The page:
Aston Martin needs to improve its qualifying pace if it’s to improve on ninth place in the 2022 Formula 1 constructors’ championship.
And team principal Mike Krack believes the grid advantage it got from other teams’ penalties at last weekend’s Belgian Grand Prix is the strongest evidence yet of what Aston Martin could achieve in a race if it qualified better.
It is currently five points behind AlphaTauri with Haas a further five points ahead in seventh place.
Krack argues that Aston Martin needs stronger starting positions if it is to capitalise on its stronger race pace to score significant points.
Aston Martin has had 10 points finishes so far this season, more than the seven apiece taken by AlphaTauri and Haas.
But as they have largely been minor points finishes, with Sebastian Vettel’s sixth place in Baku backed up by two eighth places, a ninth place and six 10th places, this isn’t enough to make up ground.
The AMR22 has been only the ninth-fastest car on average based on single-lap pace this year and its drivers have only escaped Q1 10 times in a combined total of 28 attempts this year.
But Krack believes Vettel’s eighth place at Spa, which was assisted by starting 10th thanks to penalties despite only setting the 16th-fastest time in qualifying, is proof of what is possible when starting in a better position.
“We knew it was going to be difficult to hold off the quick cars like Max [Verstappen] or Charles [Leclerc], there was no point of dreaming when we started the race,” said Krack.
“We had a small chance to stay maybe in front of one Alpine [Esteban Ocon] but how realistic that is, we will never know because I’m not sure that they did the full pace that they could do.
“When you see our pace in qualifying, it’s another good recovery. But we need to start further forward.”
Vettel ran fifth in the early stages of the Belgian Grand Prix but was soon passed by Verstappen and then jumped by Leclerc. He ran ahead of Ocon for the first two stints, but was passed by the Alpine driver moments after passing Pierre Gasly’s AlphaTauri.
While Vettel’s race was also helped by jumping ahead of Alex Albon at the start, given the Williams driver acted as a rolling roadblock in the race that kept Lance Stroll, the McLaren drivers, Zhou Guanyu and Yuki Tsunoda behind, Krack still took Vettel’s eighth place as evidence of what Aston Martin can do when starting higher up.
While Vettel was eliminated in Q1, with Stroll setting the 14th fastest time in Q2 but being jumped by Vettel on the first lap, Krack believes there was more potential in the car.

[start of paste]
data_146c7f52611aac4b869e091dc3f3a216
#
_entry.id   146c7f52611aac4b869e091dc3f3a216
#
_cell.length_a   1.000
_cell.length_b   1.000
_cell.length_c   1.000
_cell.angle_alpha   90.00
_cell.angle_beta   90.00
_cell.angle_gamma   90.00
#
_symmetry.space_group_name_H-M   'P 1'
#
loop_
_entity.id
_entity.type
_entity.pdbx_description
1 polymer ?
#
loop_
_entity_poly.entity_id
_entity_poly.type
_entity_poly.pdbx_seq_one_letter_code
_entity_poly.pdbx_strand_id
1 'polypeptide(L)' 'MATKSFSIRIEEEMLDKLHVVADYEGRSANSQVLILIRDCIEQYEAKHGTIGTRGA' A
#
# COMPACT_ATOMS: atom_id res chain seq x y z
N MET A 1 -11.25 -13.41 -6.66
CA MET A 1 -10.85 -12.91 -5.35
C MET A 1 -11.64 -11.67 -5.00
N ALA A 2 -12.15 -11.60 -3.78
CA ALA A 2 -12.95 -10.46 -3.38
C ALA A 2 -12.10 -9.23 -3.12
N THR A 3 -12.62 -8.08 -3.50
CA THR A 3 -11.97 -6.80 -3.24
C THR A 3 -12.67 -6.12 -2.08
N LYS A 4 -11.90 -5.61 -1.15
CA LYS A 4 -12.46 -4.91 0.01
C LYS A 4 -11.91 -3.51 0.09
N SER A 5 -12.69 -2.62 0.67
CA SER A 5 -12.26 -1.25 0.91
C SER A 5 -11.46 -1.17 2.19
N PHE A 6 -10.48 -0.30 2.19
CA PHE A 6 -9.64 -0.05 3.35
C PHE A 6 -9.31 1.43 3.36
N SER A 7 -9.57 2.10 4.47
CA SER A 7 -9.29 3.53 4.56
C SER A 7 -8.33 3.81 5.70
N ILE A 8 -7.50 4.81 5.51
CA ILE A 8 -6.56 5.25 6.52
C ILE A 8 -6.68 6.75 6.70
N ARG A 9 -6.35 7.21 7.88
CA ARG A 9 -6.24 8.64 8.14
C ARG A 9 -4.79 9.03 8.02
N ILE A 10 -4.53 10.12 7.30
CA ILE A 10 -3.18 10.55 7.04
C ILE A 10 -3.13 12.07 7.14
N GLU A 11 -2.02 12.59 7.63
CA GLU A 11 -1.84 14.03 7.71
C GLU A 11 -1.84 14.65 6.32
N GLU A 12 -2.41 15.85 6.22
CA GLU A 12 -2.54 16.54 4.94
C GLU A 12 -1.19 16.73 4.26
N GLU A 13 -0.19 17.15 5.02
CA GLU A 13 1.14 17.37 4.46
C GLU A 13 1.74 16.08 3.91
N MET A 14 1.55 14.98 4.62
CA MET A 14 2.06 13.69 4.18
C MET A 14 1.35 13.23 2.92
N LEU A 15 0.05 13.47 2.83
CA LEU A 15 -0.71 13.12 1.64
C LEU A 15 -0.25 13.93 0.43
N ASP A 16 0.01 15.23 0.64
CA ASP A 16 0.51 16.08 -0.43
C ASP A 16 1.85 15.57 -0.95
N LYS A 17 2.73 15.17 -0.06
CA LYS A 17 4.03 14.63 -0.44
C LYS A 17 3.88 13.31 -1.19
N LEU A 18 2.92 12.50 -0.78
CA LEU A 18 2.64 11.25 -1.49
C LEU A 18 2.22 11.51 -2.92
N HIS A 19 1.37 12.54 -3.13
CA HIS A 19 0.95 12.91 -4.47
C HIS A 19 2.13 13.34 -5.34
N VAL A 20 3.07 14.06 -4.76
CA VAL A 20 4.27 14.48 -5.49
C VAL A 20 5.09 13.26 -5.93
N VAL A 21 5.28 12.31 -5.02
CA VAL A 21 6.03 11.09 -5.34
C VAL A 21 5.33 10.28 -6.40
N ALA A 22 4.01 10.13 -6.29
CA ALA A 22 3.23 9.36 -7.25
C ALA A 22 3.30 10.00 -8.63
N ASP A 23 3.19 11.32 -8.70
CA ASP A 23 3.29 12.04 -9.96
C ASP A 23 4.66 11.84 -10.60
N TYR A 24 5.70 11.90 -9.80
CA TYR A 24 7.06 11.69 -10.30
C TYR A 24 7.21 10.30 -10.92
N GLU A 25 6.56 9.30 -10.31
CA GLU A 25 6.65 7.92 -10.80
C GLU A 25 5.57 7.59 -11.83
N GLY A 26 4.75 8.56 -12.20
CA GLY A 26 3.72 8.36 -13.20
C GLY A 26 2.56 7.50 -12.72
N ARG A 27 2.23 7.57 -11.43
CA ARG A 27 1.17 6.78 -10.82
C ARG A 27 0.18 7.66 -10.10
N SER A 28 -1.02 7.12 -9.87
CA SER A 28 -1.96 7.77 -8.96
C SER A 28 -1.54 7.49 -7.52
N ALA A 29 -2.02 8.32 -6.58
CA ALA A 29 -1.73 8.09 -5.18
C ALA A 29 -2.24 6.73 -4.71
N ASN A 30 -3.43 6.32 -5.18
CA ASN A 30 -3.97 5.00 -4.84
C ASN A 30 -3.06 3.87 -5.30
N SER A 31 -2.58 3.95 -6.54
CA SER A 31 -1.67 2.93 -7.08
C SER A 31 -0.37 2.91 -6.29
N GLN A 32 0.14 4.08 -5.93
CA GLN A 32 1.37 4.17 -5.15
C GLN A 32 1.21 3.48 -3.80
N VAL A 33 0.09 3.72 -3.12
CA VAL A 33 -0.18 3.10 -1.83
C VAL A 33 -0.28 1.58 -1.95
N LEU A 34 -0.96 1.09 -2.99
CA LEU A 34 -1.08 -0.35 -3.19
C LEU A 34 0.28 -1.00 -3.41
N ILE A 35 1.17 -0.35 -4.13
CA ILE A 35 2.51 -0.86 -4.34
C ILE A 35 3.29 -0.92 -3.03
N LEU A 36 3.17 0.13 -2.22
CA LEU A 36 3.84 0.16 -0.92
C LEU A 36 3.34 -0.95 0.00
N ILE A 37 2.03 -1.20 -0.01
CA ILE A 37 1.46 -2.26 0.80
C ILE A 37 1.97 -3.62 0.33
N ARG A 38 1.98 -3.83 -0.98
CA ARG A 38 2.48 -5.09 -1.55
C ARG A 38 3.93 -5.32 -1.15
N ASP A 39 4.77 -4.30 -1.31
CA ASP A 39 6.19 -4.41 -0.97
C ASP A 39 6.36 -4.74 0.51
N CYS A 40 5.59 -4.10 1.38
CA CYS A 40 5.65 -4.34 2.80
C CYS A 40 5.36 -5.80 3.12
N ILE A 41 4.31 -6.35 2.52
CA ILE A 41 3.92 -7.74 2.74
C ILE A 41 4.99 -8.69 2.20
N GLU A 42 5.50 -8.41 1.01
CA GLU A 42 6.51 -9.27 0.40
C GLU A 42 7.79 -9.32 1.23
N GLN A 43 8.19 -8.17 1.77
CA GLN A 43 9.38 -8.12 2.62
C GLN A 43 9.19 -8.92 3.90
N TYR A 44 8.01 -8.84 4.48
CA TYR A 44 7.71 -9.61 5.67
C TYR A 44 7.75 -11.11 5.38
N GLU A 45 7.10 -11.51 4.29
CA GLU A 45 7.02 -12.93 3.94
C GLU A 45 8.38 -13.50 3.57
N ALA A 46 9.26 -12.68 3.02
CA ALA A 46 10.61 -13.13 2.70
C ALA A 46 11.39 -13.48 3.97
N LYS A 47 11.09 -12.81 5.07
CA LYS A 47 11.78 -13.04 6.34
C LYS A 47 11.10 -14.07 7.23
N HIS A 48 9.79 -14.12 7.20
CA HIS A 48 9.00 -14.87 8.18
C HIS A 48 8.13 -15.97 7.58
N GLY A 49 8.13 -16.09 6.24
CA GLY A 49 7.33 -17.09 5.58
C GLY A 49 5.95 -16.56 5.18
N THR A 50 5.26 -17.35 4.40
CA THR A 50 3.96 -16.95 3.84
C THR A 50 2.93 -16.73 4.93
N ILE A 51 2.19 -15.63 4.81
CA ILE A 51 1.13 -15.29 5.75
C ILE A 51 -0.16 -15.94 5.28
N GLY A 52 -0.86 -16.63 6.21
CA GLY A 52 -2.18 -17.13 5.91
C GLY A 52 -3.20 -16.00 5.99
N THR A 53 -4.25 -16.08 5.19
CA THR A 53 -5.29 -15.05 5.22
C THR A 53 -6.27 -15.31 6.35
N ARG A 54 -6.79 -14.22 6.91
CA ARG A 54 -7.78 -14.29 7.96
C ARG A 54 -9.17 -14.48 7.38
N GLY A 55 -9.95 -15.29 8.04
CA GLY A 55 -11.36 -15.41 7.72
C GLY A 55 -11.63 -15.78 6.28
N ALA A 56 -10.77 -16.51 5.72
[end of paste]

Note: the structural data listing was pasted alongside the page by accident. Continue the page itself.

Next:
“We were a little better [than we looked] because we had Sebastian [missing out by] two thousands on a lap that was not ideal also from his side,” said Krack. “So I think we had the potential to be in Q2 with both cars.
“Then you maybe have another run or two other runs where maybe also others do something and you start in a different position.
“And if you start to three positions further up, the races could often go in a different way and you collect points for fifth, sixth, seventh instead of always 10th and 11th.
“The scoring is too low to make a step in the constructors’, we need to work hard on our quali pace.”
Aston Martin has struggled with inconsistency of grip during qualifying sessions this year, potentially down to difficulties reliably getting the Pirelli tyres in the right window. Speaking after Spa qualifying, Stroll highlighted this trait but said the team had not got to the bottom of the reasons.
Vettel, who has produced Aston Martin’s best results this year, agrees with Krack that the car is quick enough to stay up the order if it can qualify better.
He even felt beating Ocon to seventh was possible in Belgium, especially if he had pitted earlier and stopped Ocon from gaining time through an undercut. This would have reduced the chances of Ocon producing his double overtake on Gasly and Vettel, which happened moments after the Aston Martin had passed the AlphaTauri.
“It could have been a position more, it was a bit of a shame with Esteban,” said Vettel.
“It was good to see if we get a decent grid position and a good first lap, we can survive and hang in there. We had better pace than the Alpines on really old tyres. Their car is quicker so it was difficult to keep them behind but we managed with one for most of the race, very close with the other one.
“Strategy-wise maybe we could have come in a bit earlier but with hindsight it’s always easy.”